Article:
From the beginning, it was clear that although there is a trail, we would not be using it—completely
under snow. Our editor, either, through great wisdom or fear of becoming lost, used her hiking pole
to make a trail in the snow. In another show of brilliance, she carries ‘pink slips’ with her, the
positive kind. We have termed it the poor man’s GPS or the Lazarow’s JPS (Jenni’s Pink Slips).
Every now and again, she ties one to a tree hoping we’ll find it on our way back. We hope very hard.

GPS versus JPS (Jenni's Pink Slips) or the poor man's GPS.

Hidden danger when approaching from above.

Unfortunately, we were without ice axes, something that is useful to have when facing near
vertical climbs and we suppose, grizzlies, too. We decided should the going get rough, we would
of course, turn around. Of course. When it did get tough, we forgot all about the earlier decision.
It seems as we age, our short–term memories fade. Just one more vertical hill, maybe only this one
left and this should be it for the day. By that stage, we were in trouble. The way up was impossibly
steep and down was frightening, not to mention slippery. What to do. We looked at our editor trailing
below and felt embarrassment to have placed her in such a predicament. Both of us were staring fear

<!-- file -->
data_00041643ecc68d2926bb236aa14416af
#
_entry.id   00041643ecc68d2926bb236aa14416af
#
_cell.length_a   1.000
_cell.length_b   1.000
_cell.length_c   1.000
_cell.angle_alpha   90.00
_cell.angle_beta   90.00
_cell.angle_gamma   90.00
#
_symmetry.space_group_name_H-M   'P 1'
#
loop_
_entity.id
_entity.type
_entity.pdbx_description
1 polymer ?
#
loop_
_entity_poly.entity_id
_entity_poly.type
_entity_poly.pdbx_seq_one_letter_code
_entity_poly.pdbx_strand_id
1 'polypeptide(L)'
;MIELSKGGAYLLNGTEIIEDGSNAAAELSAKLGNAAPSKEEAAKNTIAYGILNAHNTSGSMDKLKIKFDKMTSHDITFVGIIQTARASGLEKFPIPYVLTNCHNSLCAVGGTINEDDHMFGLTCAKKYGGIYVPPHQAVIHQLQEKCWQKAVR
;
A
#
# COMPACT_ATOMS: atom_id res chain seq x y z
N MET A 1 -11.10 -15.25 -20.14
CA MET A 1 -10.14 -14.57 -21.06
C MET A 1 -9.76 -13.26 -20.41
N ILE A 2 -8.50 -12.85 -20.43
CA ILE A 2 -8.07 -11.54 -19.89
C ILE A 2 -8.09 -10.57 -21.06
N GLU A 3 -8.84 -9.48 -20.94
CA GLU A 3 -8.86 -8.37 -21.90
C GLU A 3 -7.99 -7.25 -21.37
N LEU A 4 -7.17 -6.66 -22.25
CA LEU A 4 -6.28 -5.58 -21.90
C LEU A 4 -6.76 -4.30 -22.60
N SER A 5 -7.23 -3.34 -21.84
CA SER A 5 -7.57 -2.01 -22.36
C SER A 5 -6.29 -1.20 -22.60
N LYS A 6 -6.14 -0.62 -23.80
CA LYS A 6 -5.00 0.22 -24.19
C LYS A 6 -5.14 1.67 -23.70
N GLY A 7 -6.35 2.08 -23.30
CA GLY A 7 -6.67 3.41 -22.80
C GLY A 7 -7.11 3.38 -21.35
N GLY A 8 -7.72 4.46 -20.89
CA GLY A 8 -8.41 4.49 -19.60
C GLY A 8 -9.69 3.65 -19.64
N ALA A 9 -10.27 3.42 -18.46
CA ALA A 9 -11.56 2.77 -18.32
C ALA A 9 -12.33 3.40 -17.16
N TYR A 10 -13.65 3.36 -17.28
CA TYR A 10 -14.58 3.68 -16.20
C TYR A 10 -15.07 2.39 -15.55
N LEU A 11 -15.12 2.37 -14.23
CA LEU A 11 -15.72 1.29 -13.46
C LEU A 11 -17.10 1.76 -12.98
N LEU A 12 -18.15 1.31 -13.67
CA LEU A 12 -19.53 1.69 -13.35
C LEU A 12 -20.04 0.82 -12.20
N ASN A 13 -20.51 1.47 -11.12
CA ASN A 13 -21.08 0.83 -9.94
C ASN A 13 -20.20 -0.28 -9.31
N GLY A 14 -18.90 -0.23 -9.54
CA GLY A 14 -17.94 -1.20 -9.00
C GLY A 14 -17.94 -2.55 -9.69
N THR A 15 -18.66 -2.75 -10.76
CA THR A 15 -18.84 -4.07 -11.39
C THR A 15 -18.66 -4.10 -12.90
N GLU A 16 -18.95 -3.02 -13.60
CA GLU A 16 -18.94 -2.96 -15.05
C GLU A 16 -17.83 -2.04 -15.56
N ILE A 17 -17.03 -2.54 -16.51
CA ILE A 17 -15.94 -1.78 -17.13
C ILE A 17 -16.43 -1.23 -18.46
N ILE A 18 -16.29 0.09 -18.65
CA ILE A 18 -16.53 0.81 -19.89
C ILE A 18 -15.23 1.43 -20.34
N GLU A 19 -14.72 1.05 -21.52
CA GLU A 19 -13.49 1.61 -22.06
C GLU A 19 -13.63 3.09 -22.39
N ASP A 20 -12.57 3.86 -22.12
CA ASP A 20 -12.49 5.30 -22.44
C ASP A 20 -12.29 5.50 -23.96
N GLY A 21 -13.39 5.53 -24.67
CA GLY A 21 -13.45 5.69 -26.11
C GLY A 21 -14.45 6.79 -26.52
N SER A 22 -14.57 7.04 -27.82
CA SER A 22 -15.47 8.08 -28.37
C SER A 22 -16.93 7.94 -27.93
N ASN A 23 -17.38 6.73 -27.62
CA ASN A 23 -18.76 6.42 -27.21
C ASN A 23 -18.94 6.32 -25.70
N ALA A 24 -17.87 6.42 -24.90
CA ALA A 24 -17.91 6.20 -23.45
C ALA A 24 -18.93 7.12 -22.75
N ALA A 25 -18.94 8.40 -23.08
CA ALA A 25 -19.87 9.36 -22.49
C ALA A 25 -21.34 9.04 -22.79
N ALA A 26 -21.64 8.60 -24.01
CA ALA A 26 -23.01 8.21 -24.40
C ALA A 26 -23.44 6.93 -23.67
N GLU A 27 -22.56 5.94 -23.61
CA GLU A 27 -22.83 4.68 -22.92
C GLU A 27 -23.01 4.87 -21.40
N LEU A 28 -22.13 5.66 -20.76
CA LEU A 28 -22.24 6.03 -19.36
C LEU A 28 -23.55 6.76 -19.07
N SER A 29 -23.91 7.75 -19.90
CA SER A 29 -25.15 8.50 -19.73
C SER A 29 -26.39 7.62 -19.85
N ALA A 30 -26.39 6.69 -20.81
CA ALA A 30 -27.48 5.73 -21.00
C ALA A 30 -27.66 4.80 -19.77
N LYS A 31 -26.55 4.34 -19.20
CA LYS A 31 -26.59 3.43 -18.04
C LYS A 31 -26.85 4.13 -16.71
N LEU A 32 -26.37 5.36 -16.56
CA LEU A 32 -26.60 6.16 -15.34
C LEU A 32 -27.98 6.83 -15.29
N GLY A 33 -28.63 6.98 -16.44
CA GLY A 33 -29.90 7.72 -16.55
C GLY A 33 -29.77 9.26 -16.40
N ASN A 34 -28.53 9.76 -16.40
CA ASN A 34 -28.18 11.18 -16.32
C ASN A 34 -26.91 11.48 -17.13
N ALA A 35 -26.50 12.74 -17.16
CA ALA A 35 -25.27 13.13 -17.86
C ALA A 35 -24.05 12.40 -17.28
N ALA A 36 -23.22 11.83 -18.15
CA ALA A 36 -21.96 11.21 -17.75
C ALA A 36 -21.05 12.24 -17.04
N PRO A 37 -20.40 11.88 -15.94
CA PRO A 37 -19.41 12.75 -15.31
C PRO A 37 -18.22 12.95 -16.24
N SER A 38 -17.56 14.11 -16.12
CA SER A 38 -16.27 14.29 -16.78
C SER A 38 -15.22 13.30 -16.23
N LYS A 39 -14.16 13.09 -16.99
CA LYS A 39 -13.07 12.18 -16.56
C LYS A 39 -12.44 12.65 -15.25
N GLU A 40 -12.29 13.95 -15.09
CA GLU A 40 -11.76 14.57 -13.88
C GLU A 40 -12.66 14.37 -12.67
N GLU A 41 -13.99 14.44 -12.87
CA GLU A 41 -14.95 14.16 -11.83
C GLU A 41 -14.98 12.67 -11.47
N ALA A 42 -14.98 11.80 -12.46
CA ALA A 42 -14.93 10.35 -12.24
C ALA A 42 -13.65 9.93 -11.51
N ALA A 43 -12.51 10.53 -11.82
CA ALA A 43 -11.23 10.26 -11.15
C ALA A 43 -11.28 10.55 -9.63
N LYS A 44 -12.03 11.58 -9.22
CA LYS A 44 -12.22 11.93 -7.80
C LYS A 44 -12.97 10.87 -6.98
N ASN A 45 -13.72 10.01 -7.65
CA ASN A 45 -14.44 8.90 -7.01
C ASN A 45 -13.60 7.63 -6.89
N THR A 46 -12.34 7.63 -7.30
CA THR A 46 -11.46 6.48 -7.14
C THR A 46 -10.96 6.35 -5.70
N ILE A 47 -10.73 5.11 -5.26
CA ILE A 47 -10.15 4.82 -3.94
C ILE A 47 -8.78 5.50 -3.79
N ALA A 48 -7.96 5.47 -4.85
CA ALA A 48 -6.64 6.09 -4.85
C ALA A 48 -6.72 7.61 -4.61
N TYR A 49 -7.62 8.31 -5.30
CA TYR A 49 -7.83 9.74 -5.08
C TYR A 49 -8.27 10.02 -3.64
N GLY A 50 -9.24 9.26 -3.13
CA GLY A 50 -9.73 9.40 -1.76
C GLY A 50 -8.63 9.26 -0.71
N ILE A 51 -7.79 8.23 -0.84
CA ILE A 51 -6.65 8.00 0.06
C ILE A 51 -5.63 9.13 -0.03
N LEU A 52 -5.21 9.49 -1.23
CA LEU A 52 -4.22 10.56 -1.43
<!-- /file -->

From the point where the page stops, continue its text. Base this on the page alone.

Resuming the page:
in the eye and using the other eye to seek a helicopter. At times like these, we are learning to manage
the emotions, to suppress them…real hard.

The sun breaks through for a few seconds.

Homeward bound, this steep slope seems easy after the earlier experiences.

A devastating blow was when our dear editor asked, “If I lose balance and fall down the slope, how
should I try stop?” With the stiff upper lip, we looked down the slope and could not provide an answer.
We also realized for the umpteenth time what a courageous woman she is. It was Clive Midgen who
mentioned the other day that Jenni is petite, (he didn’t say old), yet she manages to get to incredibly
difficult places. The physical aspect is important, but the spirit and heart carries a person.
After arriving at the crest of the monster before us, we inched our way down carefully. It was
a slow and precarious time. By the stage we reached slopes that had seemed formidable previously,
suddenly they were much easier. We suppose that’s a result of ‘pushing the envelope’.

Part-way up, a tiny view of Reflection Lake and the back mountains.

With a few hundred feet to the end, feeling relieved and elevated, we stepped on snow that had
no foundation. Our left leg sunk into a hole completely as our right hip took a jolt that sent
us into outer-space. In a split second, we went from walking upright to lying with one leg deep
in snow, face and body on the snow surface and the thought that our life could forever change.
It only takes one-step, one bad move out of millions to change a life. Fortunately, we were only
a little shaken, not stirred.

Climbing out of the hole after being flat on the face and assuring editor that we are
still in working order.

What an experience. B’H.


Jenni and Jeffrey

A little perspective although slope not captured adequately